AIG, the company that has received more bailout billions than any other institution ($140 billion and the meter is still running), is forging ahead with its plan to dole out over $700 million in bonuses and “retention pay” to the “indispensable” people in charge of its financial products operation.
Despite a reported angry phone call from Treasury Secretary Timothy Geithner, AIG CEO Edward Liddy claims that his hands are tied lest his top talent leave the firm in search of better offers.
“I do not like these arrangements and find it distasteful and difficult to recommend to you that we must proceed with them,” Liddy wrote in a letter to Geithner, as reported in the Washington Post. “Our competitors understand how valuable our top executives are, and we are acutely aware that they would like to siphon off our most talented leaders,” he continued.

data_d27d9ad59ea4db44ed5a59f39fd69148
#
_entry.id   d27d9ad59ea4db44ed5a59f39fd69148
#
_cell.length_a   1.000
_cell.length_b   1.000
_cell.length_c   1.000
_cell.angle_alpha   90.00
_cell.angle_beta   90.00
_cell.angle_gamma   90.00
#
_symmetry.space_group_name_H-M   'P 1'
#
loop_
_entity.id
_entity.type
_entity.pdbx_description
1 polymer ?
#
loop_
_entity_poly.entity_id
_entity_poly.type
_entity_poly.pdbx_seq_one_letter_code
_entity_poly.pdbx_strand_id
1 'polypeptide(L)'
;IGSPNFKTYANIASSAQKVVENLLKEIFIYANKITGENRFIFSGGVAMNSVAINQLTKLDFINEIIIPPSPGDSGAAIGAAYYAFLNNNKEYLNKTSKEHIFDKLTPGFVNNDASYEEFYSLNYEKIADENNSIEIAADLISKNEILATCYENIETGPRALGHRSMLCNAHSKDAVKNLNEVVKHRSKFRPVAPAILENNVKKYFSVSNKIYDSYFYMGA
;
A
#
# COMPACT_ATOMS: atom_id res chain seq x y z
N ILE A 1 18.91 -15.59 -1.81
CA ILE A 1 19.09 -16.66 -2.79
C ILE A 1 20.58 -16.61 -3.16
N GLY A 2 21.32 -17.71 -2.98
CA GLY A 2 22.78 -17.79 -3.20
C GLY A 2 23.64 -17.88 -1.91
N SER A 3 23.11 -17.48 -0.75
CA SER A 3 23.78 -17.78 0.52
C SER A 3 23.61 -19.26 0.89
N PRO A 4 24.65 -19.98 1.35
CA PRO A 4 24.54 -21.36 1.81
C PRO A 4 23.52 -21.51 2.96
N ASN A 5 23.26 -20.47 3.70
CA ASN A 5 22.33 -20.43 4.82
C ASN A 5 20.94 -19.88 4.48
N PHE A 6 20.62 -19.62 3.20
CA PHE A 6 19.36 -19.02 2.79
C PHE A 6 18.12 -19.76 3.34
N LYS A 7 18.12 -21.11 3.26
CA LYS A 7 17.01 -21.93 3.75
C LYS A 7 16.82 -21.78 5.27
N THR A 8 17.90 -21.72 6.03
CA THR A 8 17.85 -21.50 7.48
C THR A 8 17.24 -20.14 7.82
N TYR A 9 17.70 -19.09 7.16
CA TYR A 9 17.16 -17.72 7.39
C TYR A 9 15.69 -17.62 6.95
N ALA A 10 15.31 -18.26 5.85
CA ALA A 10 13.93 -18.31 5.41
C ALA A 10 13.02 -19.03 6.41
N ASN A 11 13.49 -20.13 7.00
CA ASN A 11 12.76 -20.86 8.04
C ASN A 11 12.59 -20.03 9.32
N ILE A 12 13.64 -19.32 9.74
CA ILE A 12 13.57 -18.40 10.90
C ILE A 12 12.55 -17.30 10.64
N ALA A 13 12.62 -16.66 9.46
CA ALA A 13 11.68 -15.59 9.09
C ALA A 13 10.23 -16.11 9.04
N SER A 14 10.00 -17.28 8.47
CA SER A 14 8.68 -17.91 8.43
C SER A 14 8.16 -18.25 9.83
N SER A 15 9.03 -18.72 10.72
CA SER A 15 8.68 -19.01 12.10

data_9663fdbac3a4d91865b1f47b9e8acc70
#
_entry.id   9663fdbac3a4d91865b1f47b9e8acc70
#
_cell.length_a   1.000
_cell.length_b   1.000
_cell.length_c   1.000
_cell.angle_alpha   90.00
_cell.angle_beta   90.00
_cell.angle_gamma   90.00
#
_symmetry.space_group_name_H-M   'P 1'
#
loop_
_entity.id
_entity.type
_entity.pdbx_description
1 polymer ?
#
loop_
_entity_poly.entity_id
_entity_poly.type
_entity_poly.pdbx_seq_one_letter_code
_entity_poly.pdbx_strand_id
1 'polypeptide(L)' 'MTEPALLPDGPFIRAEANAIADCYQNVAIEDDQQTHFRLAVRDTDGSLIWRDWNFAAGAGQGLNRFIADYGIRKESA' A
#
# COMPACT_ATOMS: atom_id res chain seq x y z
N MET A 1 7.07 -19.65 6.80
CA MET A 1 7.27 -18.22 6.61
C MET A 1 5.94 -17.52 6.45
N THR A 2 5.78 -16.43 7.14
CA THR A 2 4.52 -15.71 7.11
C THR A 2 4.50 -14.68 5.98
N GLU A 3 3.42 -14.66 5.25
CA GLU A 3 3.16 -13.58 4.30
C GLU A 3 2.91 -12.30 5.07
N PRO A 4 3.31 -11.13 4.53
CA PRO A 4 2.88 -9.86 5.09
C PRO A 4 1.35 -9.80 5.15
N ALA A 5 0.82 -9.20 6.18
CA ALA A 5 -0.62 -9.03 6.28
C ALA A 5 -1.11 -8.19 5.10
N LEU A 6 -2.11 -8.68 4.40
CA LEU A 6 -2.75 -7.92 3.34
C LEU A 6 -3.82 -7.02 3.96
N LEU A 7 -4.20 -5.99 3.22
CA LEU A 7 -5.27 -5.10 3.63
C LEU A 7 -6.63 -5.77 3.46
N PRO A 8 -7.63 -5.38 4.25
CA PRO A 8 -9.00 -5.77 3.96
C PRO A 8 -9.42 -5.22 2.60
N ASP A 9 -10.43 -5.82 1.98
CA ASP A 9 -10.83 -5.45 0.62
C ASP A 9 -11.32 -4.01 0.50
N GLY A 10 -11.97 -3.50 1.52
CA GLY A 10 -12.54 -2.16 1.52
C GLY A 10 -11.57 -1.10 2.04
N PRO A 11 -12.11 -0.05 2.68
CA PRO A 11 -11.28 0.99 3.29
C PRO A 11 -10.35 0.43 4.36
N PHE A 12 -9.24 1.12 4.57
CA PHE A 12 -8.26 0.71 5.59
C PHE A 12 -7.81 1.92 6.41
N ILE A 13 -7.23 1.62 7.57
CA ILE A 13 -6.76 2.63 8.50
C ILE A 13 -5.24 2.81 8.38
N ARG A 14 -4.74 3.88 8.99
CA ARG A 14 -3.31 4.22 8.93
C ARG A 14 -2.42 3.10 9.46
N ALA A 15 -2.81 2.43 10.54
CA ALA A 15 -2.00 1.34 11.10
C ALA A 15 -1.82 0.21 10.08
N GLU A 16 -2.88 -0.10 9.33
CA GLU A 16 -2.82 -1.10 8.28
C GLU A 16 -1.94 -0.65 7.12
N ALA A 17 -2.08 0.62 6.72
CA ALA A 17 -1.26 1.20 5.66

Apparently the prospect of AIG geniuses finding work at other financial institutions deemed “too big to fail” (read “will demand taxpayer bailout after looting ceases”) convinced Geithner to forget the whole thing.
Incidentally, the Post notes that if the Treasury had decided to properly nationalize the company instead of just taking on an 80% stake as a silent partner, the government could have canceled all such payments and unilaterally rewritten the the company’s employment contracts.